Voices from Russia

Tuesday, 18 October 2011

VOR Presents… Yaroslavl Paid Tribute to the Fallen Players of KhK Lokomotiv

About 6,000 people attended a memorial ceremony dedicated to the dead hockey players and staff of the KhK Lokomotiv Yaroslavl team. The ceremony was held on Sunday in Yaroslavl at the Arena-2000 arena, as it was the fortieth day since the tragic death of the athletes.


Orthodox Christians believe that the “Particular Judgement” of each individual takes place on the 40th day after death… hence, its importance in Russian religious and secular circles.


The audience listened to music by Igor Butman and Yuri Bashmet and other musicians. Almost half of the audience held lit candles; the hall was almost full.


Yuri Bashmet performed at the memorial ceremony.


Yuri Bashmet playing Glinka…


The highlight of the ceremony was when all the pupils of the team’s hockey school went out on the ice… some 300 skaters… from the smallest to the oldest.


Three young hockey players carried a torch into the arena, and lit a memorial flame. “This flame will be kept at the club and we’ll bring it out for every match”, said Aleksandr Sakhanov, the PR manager of KhK Lokomotiv.


Earlier, in Yaroslavl’s Assumption Cathedral, there was a memorial service for those killed in the plane crash. After the service ended, the crowd went to the Leontevskoe Cemetery to visit the graves of the hockey players, then, they went to the arena for the secular memorial ceremony.


The Yak-42 carrying the team crashed on takeoff on 7 September at Tunoshna Airport in Yaroslavl. Immediately after leaving the ground, it fell on its wing, crashed, and caught fire. Of the 45 people on board, only hockey player Aleksandr Galimov and flight engineer Aleksandr Sizov managed to survive. Galimov died on 12 September, but Sizov is on his way to recovery, giving his first interview on 12 October, in which he stated that the pre-flight inspection didn’t find any equipment malfunctions.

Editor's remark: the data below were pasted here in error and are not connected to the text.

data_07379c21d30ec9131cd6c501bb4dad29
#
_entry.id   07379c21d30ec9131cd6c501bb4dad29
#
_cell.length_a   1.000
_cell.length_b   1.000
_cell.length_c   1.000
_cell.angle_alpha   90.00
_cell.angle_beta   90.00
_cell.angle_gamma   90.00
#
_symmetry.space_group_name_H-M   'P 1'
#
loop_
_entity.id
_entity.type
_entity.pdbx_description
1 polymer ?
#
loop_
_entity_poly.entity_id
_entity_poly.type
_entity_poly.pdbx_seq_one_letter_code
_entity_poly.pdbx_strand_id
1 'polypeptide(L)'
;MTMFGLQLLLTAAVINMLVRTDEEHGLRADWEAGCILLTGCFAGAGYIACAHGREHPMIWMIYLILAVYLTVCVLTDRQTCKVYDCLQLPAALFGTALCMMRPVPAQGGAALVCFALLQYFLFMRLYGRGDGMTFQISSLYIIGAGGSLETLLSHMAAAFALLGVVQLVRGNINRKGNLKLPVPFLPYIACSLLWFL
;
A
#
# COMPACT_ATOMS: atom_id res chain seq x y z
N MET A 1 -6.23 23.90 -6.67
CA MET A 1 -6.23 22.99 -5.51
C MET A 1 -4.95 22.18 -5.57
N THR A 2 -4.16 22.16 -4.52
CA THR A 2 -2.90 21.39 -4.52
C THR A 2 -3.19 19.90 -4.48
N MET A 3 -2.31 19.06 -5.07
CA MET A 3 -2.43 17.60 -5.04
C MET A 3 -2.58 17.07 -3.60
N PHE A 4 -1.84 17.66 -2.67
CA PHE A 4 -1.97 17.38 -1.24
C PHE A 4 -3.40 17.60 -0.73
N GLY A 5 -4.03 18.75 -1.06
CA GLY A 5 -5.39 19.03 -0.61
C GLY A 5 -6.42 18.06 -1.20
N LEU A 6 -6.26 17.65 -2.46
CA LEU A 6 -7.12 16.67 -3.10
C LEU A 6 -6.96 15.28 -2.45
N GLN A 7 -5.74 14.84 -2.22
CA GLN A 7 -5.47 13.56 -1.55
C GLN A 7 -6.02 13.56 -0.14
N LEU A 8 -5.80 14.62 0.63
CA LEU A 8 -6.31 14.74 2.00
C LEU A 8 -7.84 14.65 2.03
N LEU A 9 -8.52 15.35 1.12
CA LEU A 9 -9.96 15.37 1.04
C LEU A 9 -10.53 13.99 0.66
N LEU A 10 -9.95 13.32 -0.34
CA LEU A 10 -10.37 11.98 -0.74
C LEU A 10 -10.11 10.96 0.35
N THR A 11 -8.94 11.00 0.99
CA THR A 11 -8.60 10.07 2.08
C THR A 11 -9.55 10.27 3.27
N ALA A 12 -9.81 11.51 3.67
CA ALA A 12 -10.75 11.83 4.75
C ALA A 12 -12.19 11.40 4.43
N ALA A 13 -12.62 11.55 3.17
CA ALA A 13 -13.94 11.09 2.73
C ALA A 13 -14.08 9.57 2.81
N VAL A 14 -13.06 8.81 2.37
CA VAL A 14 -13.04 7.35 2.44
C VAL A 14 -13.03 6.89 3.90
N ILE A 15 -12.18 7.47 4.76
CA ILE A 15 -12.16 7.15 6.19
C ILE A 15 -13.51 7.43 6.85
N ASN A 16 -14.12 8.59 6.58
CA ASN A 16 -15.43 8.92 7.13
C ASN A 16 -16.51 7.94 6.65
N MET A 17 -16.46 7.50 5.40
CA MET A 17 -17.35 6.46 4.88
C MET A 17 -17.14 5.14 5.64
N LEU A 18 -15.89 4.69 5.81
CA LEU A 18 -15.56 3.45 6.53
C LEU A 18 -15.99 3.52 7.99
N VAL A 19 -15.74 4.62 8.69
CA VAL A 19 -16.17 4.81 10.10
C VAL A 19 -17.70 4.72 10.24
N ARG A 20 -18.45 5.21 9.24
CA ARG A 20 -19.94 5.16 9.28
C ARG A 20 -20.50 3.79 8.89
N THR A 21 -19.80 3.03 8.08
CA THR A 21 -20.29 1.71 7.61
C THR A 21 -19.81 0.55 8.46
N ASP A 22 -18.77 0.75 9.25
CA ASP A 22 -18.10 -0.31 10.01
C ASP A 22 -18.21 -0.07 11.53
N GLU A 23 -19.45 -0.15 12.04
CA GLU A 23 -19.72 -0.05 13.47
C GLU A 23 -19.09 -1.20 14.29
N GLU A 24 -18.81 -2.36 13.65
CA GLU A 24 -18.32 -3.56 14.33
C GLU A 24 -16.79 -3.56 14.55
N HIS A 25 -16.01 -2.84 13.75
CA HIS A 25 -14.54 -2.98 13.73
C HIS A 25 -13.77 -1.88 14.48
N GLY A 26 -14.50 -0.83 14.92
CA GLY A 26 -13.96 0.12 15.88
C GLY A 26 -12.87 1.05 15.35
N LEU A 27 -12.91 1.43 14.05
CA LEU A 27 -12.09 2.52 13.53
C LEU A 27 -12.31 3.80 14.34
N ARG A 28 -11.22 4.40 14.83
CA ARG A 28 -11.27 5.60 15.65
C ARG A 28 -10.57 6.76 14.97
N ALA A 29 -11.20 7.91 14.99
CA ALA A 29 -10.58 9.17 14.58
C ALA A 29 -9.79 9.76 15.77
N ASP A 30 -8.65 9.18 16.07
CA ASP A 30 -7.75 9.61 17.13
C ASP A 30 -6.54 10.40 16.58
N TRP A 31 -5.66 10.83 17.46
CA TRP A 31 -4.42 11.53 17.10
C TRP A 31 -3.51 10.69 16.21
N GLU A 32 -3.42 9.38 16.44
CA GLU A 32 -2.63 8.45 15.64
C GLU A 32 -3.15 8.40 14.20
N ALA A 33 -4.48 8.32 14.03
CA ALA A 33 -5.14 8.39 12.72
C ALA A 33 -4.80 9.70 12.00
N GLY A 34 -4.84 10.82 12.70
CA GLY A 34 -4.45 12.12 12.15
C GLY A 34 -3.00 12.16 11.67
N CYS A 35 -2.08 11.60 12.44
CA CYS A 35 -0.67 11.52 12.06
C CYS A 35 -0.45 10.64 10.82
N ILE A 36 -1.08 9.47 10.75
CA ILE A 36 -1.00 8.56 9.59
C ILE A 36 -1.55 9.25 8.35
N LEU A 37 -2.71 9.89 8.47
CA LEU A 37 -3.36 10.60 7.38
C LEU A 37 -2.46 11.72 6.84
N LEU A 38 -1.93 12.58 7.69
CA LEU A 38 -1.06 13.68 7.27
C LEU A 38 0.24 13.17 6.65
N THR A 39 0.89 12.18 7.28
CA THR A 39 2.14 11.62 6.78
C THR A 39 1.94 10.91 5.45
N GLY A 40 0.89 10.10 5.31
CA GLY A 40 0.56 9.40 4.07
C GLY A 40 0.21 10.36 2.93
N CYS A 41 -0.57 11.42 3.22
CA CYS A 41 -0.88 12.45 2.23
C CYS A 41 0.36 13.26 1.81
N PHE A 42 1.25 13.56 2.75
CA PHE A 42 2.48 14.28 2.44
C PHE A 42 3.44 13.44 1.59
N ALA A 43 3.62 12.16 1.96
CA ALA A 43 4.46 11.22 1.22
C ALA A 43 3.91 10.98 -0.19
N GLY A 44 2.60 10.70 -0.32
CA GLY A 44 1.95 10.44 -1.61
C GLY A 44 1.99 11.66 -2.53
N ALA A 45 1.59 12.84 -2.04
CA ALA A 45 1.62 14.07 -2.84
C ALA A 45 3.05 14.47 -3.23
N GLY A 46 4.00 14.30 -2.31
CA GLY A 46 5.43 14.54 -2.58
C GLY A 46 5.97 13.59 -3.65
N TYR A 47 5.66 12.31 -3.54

16 October 2011

Voice of Russia World Service


Editor’s Note:

There’s nothing wrong and much right with having a secular memorial service as well as church services. For instance, it allows unbelievers to mourn, too. All too many so-called “Christians” paint “unbelievers” as immoral and nasty individuals. That’s NOT true in the least. Unbelievers are simply people who don’t hold a religion, and there are MANY reasons why people feel that way (including the grim, heartless, and nasty behaviour of “Christians”). Trust me… there are many “unbelievers” whose company I prefer to that of so-called “Christians” (especially those of the Evangelical rightwing).

Death is a mystery before which all of us, both believer and unbeliever, Christian and non-Christian, stand in awe. None of us views it lightly. That’s why secular memorial services are good, too. Fie on all the “Evangelical” phonies who attack them as “pagan” (and double fie on the Orthodox who ape them).

I bow before the surviving families and friends. Вечная память. Eternal Memory. Anything else is worthless wind and verbiage.


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